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UN Outlines Investment Strategies to Reduce Water Scarcity

UN Report Outlines Investment Strategies to Reduce Water Scarcity

New York, Aug 25 2011 - An annual investment of $198 billion, or 0.16 per cent of global gross domestic product (GDP), in the water sector could reduce water scarcity and halve the number of people without sustainable access to safe drinking water and basic sanitation in less than four years, the United Nations said today.

In the water chapter of its Green Economy Report, the UN Environment Programme (UNEP) said that investing in sanitation and drinking water, strengthening local water supply systems, conserving ecosystems critical for water supply, and developing more effective policies can help avert the high social and economic costs resulting from inadequate water supplies.

Cambodia, Indonesia, the Philippines and Viet Nam, for example, lose an estimated $9 billion a year, or 2 per cent of their combined GDP, due to problems caused by poor sanitation, according to the report, which was released during the World Water Week conference in Stockholm.

“Improving access to cleaner drinking water and sanitation services is a cornerstone of a more sustainable, resource-efficient society,” said UNEP Executive Director Achim Steiner.

“The Green Economy Report shows how accelerated investment in water-dependent ecosystems, water infrastructure and water management, coupled with effective policies, can boost water and food security, improve human health and promote economic growth,” he added.

With the recommendations outlined in the report, global water use could be kept within sustainable limits and the Millennium Development Goal (MDG) of reducing by half the proportion of the population without sustainable access to safe drinking water and basic sanitation could be met by 2015.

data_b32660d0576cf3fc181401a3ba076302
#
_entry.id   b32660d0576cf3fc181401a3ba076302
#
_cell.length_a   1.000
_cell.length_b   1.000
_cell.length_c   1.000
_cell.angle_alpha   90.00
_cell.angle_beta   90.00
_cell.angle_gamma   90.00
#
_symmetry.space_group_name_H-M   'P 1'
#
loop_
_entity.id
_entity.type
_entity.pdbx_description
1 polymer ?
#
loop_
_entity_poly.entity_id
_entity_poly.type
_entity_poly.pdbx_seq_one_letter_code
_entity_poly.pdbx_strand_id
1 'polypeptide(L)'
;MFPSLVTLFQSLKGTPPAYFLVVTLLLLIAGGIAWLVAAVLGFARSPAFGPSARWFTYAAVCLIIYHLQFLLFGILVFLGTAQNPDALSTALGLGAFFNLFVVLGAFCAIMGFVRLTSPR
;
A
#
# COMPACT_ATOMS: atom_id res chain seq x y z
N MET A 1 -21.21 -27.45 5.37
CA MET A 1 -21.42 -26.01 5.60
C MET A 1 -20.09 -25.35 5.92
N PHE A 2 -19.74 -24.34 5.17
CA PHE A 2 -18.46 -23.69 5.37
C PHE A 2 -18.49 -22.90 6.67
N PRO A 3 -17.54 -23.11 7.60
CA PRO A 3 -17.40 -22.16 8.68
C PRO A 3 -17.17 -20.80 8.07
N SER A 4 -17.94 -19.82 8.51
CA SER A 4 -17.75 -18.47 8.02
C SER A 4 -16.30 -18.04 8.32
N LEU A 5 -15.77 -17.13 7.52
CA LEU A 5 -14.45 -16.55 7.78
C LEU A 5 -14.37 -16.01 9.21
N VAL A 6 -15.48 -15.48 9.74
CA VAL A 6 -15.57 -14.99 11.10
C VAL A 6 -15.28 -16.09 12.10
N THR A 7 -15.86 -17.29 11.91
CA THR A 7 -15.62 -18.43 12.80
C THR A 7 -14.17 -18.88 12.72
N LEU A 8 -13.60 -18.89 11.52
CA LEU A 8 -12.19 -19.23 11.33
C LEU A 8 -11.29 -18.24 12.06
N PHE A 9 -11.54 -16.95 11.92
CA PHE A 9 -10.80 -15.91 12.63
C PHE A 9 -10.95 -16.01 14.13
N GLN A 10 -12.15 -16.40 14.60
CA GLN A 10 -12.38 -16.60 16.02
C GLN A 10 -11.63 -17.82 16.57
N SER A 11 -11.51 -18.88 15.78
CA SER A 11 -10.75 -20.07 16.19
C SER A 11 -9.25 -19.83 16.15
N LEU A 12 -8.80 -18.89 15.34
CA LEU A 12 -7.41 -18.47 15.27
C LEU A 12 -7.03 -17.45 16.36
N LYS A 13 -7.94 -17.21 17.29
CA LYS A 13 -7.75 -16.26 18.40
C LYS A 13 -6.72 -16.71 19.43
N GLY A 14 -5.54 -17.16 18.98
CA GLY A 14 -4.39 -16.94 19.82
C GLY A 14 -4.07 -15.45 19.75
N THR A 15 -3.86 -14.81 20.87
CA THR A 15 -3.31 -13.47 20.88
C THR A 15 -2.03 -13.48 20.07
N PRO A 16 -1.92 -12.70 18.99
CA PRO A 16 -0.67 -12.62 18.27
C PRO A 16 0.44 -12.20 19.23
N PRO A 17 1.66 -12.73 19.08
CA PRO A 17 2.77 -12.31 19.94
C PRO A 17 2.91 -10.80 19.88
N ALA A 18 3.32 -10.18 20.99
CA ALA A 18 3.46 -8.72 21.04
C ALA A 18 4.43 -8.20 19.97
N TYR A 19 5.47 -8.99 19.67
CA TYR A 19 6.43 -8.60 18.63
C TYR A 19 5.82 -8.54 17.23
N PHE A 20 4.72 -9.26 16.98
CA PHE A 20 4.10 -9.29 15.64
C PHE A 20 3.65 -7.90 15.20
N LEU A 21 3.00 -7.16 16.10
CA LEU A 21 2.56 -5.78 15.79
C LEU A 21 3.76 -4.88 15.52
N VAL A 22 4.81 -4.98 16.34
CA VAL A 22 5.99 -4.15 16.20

Improving the efficiency and sustainability of water use is also vital if the world’s increasing energy demands are to be met, said UNEP.

“As countries become wealthier and more populous, industrial demand for water is expected to increase. In China, for example, more than half of the increase in demand for water over the next 25 years is expected to result from a significant expansion in its industrial sector,” it stated in a news release.

Water use for bioenergy production is the subject of another new report, also released at World Water Week today, entitled “The Bioenergy and Water Nexus.”

Jointly produced by UNEP, the Oeko-Institut and the International Energy Agency, the report found that bioenergy’s water demands are in large part linked with the cultivation and processing of feedstocks, such as crops, which in turn have important implications for sustainable agriculture, land use and food production.

In a world where more than 70 per cent of global freshwater is used for agriculture, the report says bioenergy development needs to be carefully planned to avoid it adding to existing pressures. This planning needs to reflect the increasing and competing needs for the same raw materials for uses such as food, animal fodder and fibre as the world’s population climbs to an expected nine billion by mid-century.

Among the report’s recommendations is taking a holistic approach and a long-term perspective, basing decisions on impact assessments to ensure sustainable water management, designing and implementing effective water-related policies, and promoting technology development.

For more details go to UN News Centre at http://www.un.org/news

ENDS

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